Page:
Correlation between MTHFR gene methylation and pre-eclampsia, and its clinical significance. Genet Mol Res 2015;14:8021-8.
Shimanuki Y, Mitomi H, Fukumura Y, Makino S, Itakura A, Yao T, et al.
Alteration of delta-like ligand 1 and notch 1 receptor in various placental disorders with special reference to early onset preeclampsia. Hum Pathol 2015;46:1129-37.
Zhu L, Lv R, Kong L, Cheng H, Lan F, Li X. Genome-wide mapping of 5mC and 5hmC identified differentially modified genomic regions in late-onset severe preeclampsia: Apilot study. PLoS One 2015;10:e0134119.
Glazko GV, Emmert-Streib F. Unite and conquer: Univariate and multivariate approaches for finding differentially expressed gene sets. Bioinformatics 2009;25:2348-54.
Ahn T, Lee E, Huh N, Park T. Personalized identification of altered pathways in cancer using accumulated normal tissue data. Bioinformatics 2014;30:i422-9.
Tsai S, Hardison NE, James AH, Motsinger-Reif AA, Bischoff SR, Thames BH, et al.
Transcriptional profiling of human placentas from pregnancies complicated by preeclampsia reveals disregulation of sialic acid acetylesterase and immune signalling pathways. Placenta 2011;32:175-82.
Croft D, O'Kelly G, Wu G, Haw R, Gillespie M, Matthews L, et al.
Reactome: A database of reactions, pathways and biological processes. Nucleic Acids Res 2011;39:D691-7.
Irizarry RA, Hobbs B, Collin F, Beazer-Barclay YD, Antonellis KJ, Scherf U, et al.
Exploration, normalization, and summaries of high density oligonucleotide array probe level data. Biostatistics 2003;4:249-64.
Gehan EA. A generalized wilcoxon test for comparing arbitrarily singly-censored samples. Biometrika 1965;52:203-23.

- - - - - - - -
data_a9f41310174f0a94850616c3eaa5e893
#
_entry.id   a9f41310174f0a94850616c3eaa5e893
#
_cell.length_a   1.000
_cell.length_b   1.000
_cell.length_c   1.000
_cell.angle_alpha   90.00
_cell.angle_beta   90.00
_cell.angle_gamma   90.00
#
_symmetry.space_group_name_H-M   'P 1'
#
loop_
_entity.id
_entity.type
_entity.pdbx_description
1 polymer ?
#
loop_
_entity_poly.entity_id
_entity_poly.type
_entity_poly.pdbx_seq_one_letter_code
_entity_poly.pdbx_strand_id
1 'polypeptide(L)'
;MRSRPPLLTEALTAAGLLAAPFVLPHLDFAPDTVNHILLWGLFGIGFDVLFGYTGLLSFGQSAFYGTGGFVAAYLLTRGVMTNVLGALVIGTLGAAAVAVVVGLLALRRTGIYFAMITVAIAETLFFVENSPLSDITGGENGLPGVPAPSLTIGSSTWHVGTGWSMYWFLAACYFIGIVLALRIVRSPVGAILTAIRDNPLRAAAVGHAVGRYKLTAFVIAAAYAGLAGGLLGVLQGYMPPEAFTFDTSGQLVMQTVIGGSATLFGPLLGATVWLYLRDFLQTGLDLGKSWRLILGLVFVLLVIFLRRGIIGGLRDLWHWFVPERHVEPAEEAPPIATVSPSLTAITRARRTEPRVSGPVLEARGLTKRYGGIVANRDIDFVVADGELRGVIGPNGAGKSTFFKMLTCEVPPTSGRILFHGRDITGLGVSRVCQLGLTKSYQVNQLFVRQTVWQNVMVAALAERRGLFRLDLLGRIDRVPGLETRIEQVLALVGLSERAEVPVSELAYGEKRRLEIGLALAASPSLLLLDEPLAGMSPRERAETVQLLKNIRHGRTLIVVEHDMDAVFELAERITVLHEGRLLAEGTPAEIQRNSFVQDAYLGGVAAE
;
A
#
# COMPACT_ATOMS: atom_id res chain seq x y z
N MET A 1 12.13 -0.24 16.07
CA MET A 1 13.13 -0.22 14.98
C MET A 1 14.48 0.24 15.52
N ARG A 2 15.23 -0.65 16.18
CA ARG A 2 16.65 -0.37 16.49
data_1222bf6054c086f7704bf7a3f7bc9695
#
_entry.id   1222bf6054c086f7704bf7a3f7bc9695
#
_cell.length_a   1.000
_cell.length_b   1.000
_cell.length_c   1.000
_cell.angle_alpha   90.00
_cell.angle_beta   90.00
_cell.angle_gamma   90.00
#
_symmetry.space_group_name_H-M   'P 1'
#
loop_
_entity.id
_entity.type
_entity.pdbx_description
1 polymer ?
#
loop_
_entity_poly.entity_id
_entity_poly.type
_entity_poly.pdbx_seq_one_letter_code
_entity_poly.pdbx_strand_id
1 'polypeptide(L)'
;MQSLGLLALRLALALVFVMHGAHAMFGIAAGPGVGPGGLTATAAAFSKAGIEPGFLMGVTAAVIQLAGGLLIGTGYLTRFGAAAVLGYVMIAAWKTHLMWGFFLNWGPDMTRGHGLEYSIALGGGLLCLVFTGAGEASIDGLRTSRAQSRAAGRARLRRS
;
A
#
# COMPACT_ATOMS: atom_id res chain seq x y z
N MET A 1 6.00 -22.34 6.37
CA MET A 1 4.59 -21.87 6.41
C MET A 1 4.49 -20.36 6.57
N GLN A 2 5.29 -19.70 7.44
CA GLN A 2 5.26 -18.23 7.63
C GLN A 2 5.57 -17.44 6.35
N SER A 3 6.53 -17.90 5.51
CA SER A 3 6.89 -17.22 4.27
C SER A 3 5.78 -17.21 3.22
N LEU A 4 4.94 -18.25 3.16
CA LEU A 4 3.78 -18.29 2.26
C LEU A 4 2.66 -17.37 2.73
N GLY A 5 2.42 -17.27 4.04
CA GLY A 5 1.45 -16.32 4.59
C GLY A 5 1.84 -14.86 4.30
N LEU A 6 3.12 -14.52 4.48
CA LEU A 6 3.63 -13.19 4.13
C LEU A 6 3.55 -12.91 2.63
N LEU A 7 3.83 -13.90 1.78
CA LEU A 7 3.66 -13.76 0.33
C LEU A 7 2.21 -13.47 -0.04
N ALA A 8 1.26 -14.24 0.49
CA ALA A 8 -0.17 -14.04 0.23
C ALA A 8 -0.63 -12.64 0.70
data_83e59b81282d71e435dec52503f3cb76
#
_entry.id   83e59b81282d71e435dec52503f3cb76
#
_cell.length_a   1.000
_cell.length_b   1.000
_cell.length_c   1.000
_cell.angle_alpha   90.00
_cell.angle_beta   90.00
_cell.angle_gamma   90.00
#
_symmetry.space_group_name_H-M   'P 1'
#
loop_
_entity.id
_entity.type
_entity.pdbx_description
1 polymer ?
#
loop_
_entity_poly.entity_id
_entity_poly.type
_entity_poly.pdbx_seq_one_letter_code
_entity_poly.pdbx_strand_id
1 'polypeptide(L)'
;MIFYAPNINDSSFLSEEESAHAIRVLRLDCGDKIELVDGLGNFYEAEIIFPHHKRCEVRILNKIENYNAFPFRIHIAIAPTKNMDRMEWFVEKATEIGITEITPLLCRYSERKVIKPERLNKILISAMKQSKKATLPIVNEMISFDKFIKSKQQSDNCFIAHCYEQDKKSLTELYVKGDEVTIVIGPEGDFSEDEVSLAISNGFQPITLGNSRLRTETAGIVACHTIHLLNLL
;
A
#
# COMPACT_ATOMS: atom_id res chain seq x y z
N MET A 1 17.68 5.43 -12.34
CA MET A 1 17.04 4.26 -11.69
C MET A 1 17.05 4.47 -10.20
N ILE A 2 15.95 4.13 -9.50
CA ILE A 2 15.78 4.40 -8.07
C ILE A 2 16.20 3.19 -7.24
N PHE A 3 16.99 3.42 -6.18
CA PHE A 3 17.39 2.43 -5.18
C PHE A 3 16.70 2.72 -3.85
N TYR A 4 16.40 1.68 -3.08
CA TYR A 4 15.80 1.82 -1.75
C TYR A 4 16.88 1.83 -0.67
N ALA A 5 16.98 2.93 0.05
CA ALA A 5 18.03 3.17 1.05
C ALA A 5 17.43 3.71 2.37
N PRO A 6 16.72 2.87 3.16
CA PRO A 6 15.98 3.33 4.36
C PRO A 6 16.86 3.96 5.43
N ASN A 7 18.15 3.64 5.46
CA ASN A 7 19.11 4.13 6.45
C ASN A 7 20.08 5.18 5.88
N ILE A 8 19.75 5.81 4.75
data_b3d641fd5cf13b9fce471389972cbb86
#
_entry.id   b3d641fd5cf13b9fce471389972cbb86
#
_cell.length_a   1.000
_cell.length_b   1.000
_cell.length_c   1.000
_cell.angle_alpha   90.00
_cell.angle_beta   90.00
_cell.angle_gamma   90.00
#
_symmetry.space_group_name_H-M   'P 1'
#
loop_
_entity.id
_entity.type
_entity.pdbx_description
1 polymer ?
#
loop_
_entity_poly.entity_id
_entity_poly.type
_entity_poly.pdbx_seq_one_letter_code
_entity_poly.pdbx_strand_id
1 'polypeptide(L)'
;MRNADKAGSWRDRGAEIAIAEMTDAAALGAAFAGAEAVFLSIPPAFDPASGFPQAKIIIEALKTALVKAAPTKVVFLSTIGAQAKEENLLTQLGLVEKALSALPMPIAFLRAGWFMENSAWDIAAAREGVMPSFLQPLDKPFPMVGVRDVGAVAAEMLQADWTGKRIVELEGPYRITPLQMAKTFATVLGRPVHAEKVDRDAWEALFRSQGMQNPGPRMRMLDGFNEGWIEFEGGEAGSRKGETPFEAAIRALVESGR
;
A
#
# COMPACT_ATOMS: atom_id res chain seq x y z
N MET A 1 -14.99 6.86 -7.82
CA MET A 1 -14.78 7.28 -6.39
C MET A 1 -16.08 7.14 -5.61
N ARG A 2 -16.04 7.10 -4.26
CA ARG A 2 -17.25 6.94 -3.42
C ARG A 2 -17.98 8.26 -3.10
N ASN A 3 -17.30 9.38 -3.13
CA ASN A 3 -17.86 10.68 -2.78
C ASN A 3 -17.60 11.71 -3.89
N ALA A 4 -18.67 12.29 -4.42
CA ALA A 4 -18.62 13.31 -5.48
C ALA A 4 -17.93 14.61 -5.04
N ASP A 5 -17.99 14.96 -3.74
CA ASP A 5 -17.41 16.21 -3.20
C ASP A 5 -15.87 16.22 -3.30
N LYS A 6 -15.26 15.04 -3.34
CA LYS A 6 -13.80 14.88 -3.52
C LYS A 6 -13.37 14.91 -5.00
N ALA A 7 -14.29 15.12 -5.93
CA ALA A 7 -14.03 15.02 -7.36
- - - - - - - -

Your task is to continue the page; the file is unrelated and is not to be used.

Green GH, Diggle PJ. On the operational characteristics of the Benjamini and Hochberg false discovery rate procedure. Stat Appl Genet Mol Biol 2007;6:1-23.
Dawson JA, Kendziorski C. An empirical Bayesian approach for identifying differential coexpression in high-throughput experiments. Biometrics 2012;68:455-65.
Smoot ME, Ono K, Ruscheinski J, Wang PL, Ideker T. Cytoscape 2.8: New features for data integration and network visualization. Bioinformatics 2011;27:431-2.
Haythornthwaite C. Social network analysis: An approach and technique for the study of information exchange. Libr Inf Sci Res 1996;18:323-42.
Gao Y, Thomas JO, Chow RL, Lee GH, Cowan NJ. A cytoplasmic chaperonin that catalyzes beta-actin folding. Cell 1992;69:1043-50.
Yaffe MB, Farr GW, Miklos D, Horwich AL, Sternlicht ML, Sternlicht H. TCP1 complex is a molecular chaperone in tubulin biogenesis. Nature 1992;358:245-8.
Kaluz S, Kaluzová M, Stanbridge EJ. Expression of the hypoxia marker carbonic anhydrase IX is critically dependent on SP1 activity. Identification of a novel type of hypoxia-responsive enhancer. Cancer Res 2003;63:917-22.
Wagner KD, Wagner N, Wellmann S, Schley G, Bondke A, Theres H, et al.
Oxygen-regulated expression of the Wilms' tumor suppressor Wt1 involves hypoxia-inducible factor-1 (HIF-1). FASEB J2003;17:1364-6.
Cowden Dahl KD, Fryer BH, Mack FA, Compernolle V, Maltepe E, Adelman DM, et al.
Hypoxia-inducible factors 1α and 2α regulate trophoblast differentiation. Mol Cell Biol 2005;25:10479-91.
Redman CW, Sargent IL. Latest advances in understanding preeclampsia. Science 2005;308:1592-4.
Willison K, Kelly A, Dudley K, Goodfellow P, Spurr N, Groves V, et al.
The human homologue of the mouse t-complex gene, TCP1, is located on chromosome 6 but is not near the HLA region. EMBO J 1987;6:1967-74.
Tian G, Jaglin XH, Keays DA, Francis F, Chelly J, Cowan NJ. Disease-associated mutations in TUBA1A result in a spectrum of defects in the tubulin folding and heterodimer assembly pathway. Hum Mol Genet 2010;19:3599-613.
Unek G, Ozmen A, Mendilcioglu I, Simsek M, Korgun ET. The expression of cell cycle related proteins PCNA, Ki67, p27 and p57 in normal and preeclamptic human placentas. Tissue Cell 2014;46:198-205.
Grantham J, Brackley KI, Willison KR. Substantial CCT activity is required for cell cycle progression and cytoskeletal organization in mammalian cells. Exp Cell Res 2006;312:2309-24.
[Figure 1], [Figure 2], [Figure 3]
[Table 1], [Table 2], [Table 3]